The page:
15-Third Street, Kearny and Market, Saturday, December 16, 1995, 11 a.m. The 15 doesn't come for half an hour and a large crowd builds up. When the bus does come, it is so crowded that the driver refuses to let anyone on. Some passengers attempt to squeeze in the back door. The driver screams and runs back to shove them out. Among the people he pushes out is an elderly woman who falls under the bus. The bus starts moving forward and the driver ignores the warning cries of passengers. A bystander snatches the woman out from under the bus just before the tire would have run her over. One passenger remarks, ``And a Merry Christmas to you, too.'' The next 15 doesn't come for 5 or 10 minutes. I filed a complaint, but never heard back from Muni.
-- Talia Schaffer


Castro St. Station, January 7, 1996, 3:20 p.m. Youth and young adult patrons on Muni seem to have hearing problems, especially regarding announcements to keep radios silent (seems like they never heard of the recent invention of headphones). But the station attendent on duty at Castro St. station this day continued making the annoucement for a teen with a boom box to turn it off until he finally did, an employee act rare on the Muni system.

Perhaps Muni management, City Hall officials, and police consider the playing of radios and tape players in the stations and on the vehicles a small problem. However, we the riders are forced onto Muni because of the high density in San Francisco, cost of using a car, and concern for the environment. We do not wish to be trapped having to listen to someone else's choice of music. This goes whether the music is classical, jazz, rock, or lyrics that have use the mf word every line.
-- Ken Niemi

If he'd only said please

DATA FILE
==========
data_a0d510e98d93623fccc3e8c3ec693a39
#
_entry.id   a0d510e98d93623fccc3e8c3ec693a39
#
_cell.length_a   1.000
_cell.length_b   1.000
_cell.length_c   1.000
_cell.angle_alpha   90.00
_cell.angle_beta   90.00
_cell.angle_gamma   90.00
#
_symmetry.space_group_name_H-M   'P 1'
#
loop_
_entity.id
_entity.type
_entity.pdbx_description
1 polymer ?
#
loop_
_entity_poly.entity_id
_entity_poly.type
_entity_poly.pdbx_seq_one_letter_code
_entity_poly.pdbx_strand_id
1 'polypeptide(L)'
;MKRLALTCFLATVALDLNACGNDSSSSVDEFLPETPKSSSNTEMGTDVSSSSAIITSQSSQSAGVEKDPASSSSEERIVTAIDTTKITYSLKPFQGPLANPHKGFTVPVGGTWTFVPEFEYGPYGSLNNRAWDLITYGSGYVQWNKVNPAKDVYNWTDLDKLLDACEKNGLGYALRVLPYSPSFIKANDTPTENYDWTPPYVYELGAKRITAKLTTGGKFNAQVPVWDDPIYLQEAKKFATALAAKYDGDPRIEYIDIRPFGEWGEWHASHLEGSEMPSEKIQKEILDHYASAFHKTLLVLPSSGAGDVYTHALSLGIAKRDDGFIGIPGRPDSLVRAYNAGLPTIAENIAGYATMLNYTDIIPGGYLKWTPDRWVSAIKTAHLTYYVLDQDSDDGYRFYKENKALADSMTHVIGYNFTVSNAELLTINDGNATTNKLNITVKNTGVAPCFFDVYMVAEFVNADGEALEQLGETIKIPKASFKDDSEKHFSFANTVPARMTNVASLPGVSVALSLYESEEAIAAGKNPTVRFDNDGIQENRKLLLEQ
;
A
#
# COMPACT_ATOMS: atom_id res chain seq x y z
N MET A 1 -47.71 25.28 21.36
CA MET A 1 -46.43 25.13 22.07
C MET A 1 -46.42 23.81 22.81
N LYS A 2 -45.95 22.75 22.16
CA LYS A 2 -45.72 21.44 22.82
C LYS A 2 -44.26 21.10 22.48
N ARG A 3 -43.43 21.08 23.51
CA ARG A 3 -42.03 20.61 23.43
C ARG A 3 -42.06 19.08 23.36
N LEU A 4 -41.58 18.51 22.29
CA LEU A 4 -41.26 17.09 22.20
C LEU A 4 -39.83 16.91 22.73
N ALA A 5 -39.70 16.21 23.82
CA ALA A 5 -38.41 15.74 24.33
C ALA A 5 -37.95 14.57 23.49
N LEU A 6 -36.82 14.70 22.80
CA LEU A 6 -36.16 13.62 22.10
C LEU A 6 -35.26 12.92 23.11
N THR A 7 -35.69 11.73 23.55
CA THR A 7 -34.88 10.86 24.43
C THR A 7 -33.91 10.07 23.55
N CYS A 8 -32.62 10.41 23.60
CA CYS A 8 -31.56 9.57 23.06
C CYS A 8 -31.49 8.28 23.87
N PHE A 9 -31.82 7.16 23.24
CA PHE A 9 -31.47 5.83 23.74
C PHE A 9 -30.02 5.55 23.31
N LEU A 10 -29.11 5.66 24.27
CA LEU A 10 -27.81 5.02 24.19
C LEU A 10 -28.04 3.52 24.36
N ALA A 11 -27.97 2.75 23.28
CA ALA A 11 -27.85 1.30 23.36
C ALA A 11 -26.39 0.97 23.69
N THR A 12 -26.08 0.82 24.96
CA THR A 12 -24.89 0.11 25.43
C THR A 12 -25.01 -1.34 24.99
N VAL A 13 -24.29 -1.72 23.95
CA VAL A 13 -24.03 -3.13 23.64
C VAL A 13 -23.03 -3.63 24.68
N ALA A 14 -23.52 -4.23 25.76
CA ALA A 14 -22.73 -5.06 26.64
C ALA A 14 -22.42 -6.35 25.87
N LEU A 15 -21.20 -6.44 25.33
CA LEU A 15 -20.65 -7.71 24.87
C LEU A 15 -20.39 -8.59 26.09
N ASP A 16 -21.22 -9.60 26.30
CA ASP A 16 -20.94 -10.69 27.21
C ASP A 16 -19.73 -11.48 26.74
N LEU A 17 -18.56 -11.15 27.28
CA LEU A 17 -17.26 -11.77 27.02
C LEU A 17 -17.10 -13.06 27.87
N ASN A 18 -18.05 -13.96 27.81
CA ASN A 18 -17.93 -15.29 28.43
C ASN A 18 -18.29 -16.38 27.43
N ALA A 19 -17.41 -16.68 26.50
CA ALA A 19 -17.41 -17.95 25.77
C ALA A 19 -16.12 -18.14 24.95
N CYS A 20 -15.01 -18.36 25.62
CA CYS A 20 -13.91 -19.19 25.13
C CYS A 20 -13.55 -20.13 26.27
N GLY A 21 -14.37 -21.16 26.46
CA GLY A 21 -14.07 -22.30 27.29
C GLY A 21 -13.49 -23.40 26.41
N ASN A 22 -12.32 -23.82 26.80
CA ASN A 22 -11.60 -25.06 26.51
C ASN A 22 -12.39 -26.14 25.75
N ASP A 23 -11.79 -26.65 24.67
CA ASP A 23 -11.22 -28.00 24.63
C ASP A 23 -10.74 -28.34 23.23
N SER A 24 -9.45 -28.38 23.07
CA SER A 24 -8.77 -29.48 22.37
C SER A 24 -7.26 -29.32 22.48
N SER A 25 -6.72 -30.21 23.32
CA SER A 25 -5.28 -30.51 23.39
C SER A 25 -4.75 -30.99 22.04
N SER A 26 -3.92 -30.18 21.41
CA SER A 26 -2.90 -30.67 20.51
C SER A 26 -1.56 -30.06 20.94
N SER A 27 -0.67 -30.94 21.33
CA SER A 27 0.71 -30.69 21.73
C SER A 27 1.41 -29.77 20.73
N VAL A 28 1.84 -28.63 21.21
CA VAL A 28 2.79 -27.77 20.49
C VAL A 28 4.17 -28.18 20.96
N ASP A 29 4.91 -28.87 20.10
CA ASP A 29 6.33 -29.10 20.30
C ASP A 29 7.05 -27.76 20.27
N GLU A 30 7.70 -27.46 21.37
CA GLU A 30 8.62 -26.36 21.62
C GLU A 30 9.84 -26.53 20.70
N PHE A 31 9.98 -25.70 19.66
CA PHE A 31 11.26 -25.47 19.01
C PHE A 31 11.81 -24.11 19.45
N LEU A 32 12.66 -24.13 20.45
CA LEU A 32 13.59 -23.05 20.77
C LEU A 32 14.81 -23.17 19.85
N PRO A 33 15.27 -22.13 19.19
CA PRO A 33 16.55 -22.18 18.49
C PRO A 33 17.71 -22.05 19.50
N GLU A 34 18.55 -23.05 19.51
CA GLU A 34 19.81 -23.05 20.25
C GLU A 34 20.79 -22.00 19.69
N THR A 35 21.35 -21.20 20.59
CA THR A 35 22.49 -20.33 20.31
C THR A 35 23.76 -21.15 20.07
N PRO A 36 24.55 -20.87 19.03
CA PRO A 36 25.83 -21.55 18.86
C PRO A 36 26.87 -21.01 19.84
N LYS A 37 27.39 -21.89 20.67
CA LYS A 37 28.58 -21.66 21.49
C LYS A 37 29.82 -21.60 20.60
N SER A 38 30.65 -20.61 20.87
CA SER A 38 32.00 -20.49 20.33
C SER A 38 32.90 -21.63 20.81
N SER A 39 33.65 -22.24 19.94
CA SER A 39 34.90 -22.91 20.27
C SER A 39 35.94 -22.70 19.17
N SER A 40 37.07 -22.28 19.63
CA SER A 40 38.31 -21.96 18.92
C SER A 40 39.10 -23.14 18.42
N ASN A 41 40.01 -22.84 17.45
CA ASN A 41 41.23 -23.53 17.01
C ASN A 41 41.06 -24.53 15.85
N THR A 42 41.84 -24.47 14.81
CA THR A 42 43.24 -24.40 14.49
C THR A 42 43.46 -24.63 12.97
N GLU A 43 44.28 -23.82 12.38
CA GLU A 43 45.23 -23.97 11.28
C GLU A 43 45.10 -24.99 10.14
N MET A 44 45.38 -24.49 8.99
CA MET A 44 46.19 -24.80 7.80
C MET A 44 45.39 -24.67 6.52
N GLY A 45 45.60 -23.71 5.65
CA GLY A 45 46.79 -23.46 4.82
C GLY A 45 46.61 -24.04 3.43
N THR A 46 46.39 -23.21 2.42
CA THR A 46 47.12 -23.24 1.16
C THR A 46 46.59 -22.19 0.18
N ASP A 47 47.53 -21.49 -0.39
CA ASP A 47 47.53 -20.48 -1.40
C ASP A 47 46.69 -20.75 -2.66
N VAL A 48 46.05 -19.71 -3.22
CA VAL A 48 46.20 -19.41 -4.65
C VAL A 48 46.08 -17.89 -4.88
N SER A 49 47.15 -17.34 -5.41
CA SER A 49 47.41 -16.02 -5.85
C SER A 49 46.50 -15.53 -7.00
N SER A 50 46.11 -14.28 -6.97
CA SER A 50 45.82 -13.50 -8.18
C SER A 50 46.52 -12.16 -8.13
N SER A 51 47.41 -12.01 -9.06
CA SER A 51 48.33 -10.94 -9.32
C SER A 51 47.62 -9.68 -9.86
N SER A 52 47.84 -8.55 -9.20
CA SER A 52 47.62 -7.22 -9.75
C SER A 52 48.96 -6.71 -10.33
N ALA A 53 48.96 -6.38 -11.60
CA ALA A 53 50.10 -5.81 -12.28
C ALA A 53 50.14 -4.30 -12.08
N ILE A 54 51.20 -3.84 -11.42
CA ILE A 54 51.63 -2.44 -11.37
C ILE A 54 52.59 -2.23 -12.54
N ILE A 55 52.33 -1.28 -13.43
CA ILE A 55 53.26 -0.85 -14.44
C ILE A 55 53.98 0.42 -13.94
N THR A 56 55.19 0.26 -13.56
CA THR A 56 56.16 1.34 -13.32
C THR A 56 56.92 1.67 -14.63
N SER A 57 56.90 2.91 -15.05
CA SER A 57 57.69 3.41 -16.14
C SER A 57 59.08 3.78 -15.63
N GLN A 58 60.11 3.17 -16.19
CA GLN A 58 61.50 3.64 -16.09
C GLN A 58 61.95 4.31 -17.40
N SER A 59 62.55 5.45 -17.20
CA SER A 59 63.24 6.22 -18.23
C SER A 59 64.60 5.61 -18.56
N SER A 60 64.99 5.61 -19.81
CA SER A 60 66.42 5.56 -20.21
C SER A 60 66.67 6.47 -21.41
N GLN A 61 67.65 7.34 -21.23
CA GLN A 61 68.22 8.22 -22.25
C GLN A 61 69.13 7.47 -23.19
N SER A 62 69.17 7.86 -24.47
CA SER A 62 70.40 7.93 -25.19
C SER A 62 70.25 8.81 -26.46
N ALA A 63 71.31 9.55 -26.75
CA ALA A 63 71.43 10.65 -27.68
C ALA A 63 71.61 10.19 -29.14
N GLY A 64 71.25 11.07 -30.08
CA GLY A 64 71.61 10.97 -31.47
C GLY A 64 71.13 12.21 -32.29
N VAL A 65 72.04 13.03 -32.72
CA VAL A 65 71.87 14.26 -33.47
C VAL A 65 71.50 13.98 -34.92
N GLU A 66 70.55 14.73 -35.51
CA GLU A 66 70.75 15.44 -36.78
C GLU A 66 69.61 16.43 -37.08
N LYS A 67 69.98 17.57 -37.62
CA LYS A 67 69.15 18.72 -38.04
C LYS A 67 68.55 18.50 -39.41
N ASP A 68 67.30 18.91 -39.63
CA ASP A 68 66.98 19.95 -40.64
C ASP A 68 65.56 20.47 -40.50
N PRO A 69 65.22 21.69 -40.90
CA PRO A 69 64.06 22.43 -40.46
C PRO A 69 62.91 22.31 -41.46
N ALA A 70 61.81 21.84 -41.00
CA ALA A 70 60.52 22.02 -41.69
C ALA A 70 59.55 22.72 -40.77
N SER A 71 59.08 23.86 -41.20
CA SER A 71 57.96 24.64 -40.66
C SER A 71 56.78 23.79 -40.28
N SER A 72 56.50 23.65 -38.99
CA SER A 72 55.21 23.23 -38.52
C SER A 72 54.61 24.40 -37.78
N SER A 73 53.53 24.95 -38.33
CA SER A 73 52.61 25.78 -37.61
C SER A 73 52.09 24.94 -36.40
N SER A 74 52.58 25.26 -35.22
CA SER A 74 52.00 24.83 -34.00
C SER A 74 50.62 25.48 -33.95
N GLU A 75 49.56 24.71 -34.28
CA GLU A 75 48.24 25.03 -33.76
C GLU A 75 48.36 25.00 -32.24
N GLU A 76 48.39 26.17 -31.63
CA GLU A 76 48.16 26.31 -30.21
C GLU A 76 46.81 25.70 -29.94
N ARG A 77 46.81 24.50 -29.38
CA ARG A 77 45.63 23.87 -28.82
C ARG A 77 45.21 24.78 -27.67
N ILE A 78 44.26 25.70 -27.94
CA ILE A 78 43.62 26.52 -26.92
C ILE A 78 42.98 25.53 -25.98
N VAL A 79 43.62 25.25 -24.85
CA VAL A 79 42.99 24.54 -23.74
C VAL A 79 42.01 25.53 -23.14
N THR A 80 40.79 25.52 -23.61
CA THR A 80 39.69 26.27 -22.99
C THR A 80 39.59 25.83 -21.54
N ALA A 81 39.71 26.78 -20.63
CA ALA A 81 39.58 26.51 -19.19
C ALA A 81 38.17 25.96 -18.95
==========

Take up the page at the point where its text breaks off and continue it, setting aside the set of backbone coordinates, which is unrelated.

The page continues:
K-Ingleside, West Portal Station. The streetcar sits in the station for 3 to 4 minutes. Without warning, the driver screams, ``Get off the train!'' Startled passengers disembark and the empty car goes on.
-- Laurie Keechler

Not Again!

L-Taraval, 30th and Taraval going downtown, 9:45 a.m. With no explanation and, as usual for Muni, not one word of apology, the operator of car 1239 said in a blunt announcement "You all have to take the next car". We can guess that another Muni vehicle broke down. The problem is that Muni, from top to bottom, seems to have the view that they are doing the customers a favor when they service us. The change that has to happen is for them to realize they have been given a contract to perform a service for transit riders in San Francisco. If they do not wish to do it, either individuall or as an organization, we the public need to demand new contractors who will meet our needs and treat us as valued customers.
-- Ken Niemi

The customer is always wrong

K-Ingleside, West Portal Station. I board the K at Church Street Station. Actually, I don't know it's a K, since the electronic display panels aren't working, but when I get on the other passengers tell me it's a K. At West Portal Station, I go up to ask the driver whether the streetcar is indeed a K. The driver turns around and yells to everyone, ``Get off the train!'' Confused passengers pile onto the platform, but something comes over me and I jump back on the streetcar. The train continues to Balboa Park, picking up and letting off people just as a regular K.